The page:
Friday, July 19, 2024

OPINION: Freedom Foundation demonstrates its plan to destroy public education

by JIM JONES/Guest opinion
| July 5, 2023 1:00 AM

The Idaho Freedom Foundation has already shown us how to drive a storied community college to the brink of ruin. IFF board chair Brent Regan and his wrecking crew have just about finished off North Idaho College. Now IFF is demonstrating its plan to discredit and dismantle Idaho’s public schools, starting with West Bonner County School District centered in Priest River.

IFF helped to get far-right candidates Keith Rutledge and Susan Brown elected to the school board in November of 2021, making a three-trustee majority that has been creating havoc ever since. The majority refused to support a $4.7 million two-year levy that was intended to cover about a third of WBCSD’s annual operating budget. Thanks to a good deal of misinformation leading up to the May 15 vote, the levy failed by just over 100 votes, putting the district in an extreme financial bind. The blame for the failure falls upon the IFF-supported majority.

Now, the board majority has voted to install an unqualified IFF employee as superintendent of WBCSD. After a three-ring circus of missteps, the majority voted on June 28 to hire Branden Durst, a problematic person to say the least, as the person in charge of running the district. Judging from his track record, he certainly is capable of running the school district into the ground. That would be in keeping with the IFF’s avowed goal of getting the government out of the business of educating our children.

The tragedy is that the interim superintendent, Susan Luckey, a 2018 Distinguished National Principal who has spent nearly four decades in the district as a teacher and principal, was readily available for the position. Many long-time residents of Priest River were greatly distressed about the hiring debacle, pointing to the IFF’s track record of fighting against adequate funding for public schools. WBCSD patron Nicole Gunning-Butler expressed fears of IFF’s “relentless attempts to dismantle rural school districts and advance their extreme political and religious agenda.” She and her husband, who graduated from Priest River High School and served in the U.S. Navy, have two children attending schools in the district.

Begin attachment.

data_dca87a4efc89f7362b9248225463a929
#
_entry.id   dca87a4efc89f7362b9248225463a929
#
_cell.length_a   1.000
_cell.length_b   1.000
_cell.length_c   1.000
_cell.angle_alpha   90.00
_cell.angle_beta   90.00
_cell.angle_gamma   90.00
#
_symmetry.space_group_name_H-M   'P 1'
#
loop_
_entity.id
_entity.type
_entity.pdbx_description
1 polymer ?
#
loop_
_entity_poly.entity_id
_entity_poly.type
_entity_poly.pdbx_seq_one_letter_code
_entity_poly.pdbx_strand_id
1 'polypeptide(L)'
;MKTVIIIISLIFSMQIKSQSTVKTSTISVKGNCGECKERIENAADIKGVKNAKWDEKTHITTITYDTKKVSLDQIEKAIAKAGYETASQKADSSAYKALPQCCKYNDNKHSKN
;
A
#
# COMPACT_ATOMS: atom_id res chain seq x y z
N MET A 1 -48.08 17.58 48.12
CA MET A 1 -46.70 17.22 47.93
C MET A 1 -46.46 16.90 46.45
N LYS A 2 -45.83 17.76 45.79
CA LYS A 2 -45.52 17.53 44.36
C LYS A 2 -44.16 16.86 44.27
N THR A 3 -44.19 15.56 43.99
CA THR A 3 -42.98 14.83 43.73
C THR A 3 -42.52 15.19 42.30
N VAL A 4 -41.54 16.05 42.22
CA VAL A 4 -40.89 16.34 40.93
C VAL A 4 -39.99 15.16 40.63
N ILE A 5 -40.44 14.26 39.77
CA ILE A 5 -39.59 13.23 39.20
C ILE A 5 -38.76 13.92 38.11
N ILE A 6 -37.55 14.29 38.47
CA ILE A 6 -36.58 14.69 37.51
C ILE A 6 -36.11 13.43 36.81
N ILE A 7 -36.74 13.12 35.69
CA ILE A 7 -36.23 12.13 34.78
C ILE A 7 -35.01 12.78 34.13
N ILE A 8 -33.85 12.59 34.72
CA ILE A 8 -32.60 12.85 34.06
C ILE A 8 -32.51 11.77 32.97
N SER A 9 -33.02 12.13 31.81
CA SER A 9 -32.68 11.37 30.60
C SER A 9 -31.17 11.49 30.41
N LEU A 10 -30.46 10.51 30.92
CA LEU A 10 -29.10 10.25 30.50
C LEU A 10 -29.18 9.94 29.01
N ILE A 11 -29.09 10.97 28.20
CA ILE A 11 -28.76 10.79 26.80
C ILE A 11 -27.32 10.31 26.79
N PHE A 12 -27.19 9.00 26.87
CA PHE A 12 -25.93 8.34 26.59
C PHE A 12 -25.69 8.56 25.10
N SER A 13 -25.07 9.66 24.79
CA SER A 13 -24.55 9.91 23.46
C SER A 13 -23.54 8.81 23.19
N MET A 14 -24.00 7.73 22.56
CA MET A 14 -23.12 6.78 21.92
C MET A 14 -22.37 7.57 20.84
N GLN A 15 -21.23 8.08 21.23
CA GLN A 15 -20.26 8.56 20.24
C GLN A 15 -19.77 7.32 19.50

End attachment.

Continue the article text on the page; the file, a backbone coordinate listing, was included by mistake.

School district patrons are concerned about the appearance of backroom dealing by the board majority in arriving at the hiring decision. The Idaho Education News has highlighted what appear to be violations of Idaho’s Open Meeting Law by the IFF-supported board, as well as the board’s refusal to respond to public record requests.

WBCSD patrons are not taking these shenanigans lying down, however. Rather, they are showing that concerned citizens around the state can fight back against those who would subvert our public school system. Local folks got busy organizing petition drives to recall Rutledge and Brown. They turned in their petitions at the end of June with more than enough signatures to recall both of the troublesome trustees. They gathered 337 signatures to recall Rutledge, although only 243 were necessary to schedule an election. Brown received 243 recall signatures, while only 180 were needed. If the two do not voluntarily step down, an election will be held Aug. 29.

Durst does not have the credentials to serve as superintendent and must receive provisional certification from the Idaho Board of Education in order to act in that role.

That is where the rest of us can lend a hand in order to protect WBCSD from further disaster. Idahoans concerned about persons hostile to public schools being given important education positions should make their concerns known to members of the Idaho Board of Education, as well as Gov. Brad Little. If the board majority tries to keep Durst without the certification, a patron lawsuit could send him packing.

The IFF is trying to commandeer other rural school district boards across the state. The WBCSD experience shows that IFF can fail, but it depends upon concerned citizens rising up to protect their schools.

Jim Jones is a Vietnam combat veteran who served eight years as Idaho Attorney General and 12 years as a justice on the Idaho Supreme Court. He is a regular contributor to The Hill online news. He blogs at